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Welcome, today we are talking with Lucy Parker! I would like to thank you for taking time out of your busy writing schedule to answer a few questions.

First, I think it’s important for readers to get a little insight on an author that they don’t necessarily get from your professional bio. You’d be surprised at what readers connect to, and sometimes the simplest ‘I can relate to that’ grabs their interest where nothing else can. Don’t answer anything you feel uncomfortable with.

**Can you share a little something about Lucy Parker that’s not mentioned in your bio on your website?

I used to write short stories, but in recent years have spent more time writing academic and non-fiction essays and articles. Fiction is absolutely my first love, though. It’s a lot more fun making stuff up than making footnotes! And I much prefer to read something that is going to guarantee me a Happily Ever After no matter how many angsty ups and downs it takes to get there.

I always wanted to write full-length novels, but didn’t think I’d have the discipline or the nerve. It was actually Harlequin’s ‘So You Think You Can Write’ contest that gave me the push to try. It was an unsuccessful try. J But it was an amazing experience. I had an absolute blast and met some fantastic writers. And it (and they) gave me that one “I’m going to stop saying ‘one day’; I’m doing this today” moment that you need, inspiring me to keep going and start writing another book, which is how Act Like It came about.

** What are your favorite animal, food, movie, TV show, actor, singer, and author?

Respectively: dog (although closely followed by horse), pizza, ’95 Pride and Prejudice, The Vicar of Dibley, Alan Rickman, Adele, and Georgette Heyer.

** What are your pet peeves?

When people start a conversation with the words, “No offense, but…” Followed by a blatant insult. J

** Who is your hero?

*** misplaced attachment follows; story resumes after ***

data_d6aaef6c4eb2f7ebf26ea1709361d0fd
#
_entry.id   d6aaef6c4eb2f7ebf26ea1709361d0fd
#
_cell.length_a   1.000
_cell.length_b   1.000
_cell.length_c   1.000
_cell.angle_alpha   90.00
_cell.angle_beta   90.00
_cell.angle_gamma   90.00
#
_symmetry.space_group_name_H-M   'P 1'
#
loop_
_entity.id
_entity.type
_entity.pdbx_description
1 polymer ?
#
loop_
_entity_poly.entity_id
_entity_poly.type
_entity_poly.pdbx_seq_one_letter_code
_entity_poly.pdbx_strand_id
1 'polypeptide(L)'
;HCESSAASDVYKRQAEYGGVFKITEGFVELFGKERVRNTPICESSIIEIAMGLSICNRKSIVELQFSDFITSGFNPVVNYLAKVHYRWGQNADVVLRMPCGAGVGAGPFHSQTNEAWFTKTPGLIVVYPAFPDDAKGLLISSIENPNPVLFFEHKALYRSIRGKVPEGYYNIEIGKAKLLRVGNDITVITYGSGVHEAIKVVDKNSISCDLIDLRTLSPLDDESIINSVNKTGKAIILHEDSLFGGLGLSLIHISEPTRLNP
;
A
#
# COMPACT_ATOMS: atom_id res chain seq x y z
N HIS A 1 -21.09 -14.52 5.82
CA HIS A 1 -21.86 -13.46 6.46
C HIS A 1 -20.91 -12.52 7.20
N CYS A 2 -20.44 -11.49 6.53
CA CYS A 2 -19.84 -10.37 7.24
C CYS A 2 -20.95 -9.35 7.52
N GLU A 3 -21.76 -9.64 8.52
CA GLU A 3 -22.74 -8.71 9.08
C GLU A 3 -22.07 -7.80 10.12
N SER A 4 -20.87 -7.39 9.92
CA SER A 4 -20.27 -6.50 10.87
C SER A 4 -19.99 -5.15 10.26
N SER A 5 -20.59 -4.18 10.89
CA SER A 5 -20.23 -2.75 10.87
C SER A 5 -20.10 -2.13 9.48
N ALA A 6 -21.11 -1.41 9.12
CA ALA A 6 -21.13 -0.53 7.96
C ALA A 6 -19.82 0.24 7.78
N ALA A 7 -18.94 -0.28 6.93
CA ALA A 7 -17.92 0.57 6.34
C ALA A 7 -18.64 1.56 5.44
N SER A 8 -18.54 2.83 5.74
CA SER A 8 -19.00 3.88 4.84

I don’t know if I have a hero as such. My family members are my rock and constant support. And there are people I have huge admiration for, for the things they’ve done, they’ve sacrificed, they’ve survived (and, in some cases, didn’t survive, but kept their dignity and courage throughout).

**Give us one thing on your bucket list.

Visiting Chartres Cathedral.

**If you could go to heaven, who would you visit?

First, my Grandad. We were very close, and I still miss him every day. Then I’d like to pop in on Jane Austen and meet the mind that created Mr. Darcy. And I’d round out the day by tracking down Agatha Christie, because I want confirmation of who Lucy Eyelesbarrow married at the end of 4:50 From Paddington. It drives me nuts every time I re-read it.

**Any bad habits?

Um. Where do I start? :D I procrastinate, I’m messy, I avoid confrontation at all costs… I lose my train of thought easily.

 

Now that our readers know a little bit more about Lucy Parker, let’s get down to the business of your debut novel, Act Like It, which by the way has a beautiful cover. On top of that I noticed at the time of this interview that your book has 44 reviews and a 4.5 star Amazon rating. Talk about success!

How long did it take you from beginning to end before your novel was completely finished, and how did you decide on the topic and title?

I wrote the first draft of Act Like It in just over a month, but it grew considerably throughout the weeks/months of the editing process. I probably added a good third of the final book during that time. There was no hero POV in the first draft, and I’m really glad Richard has a voice now!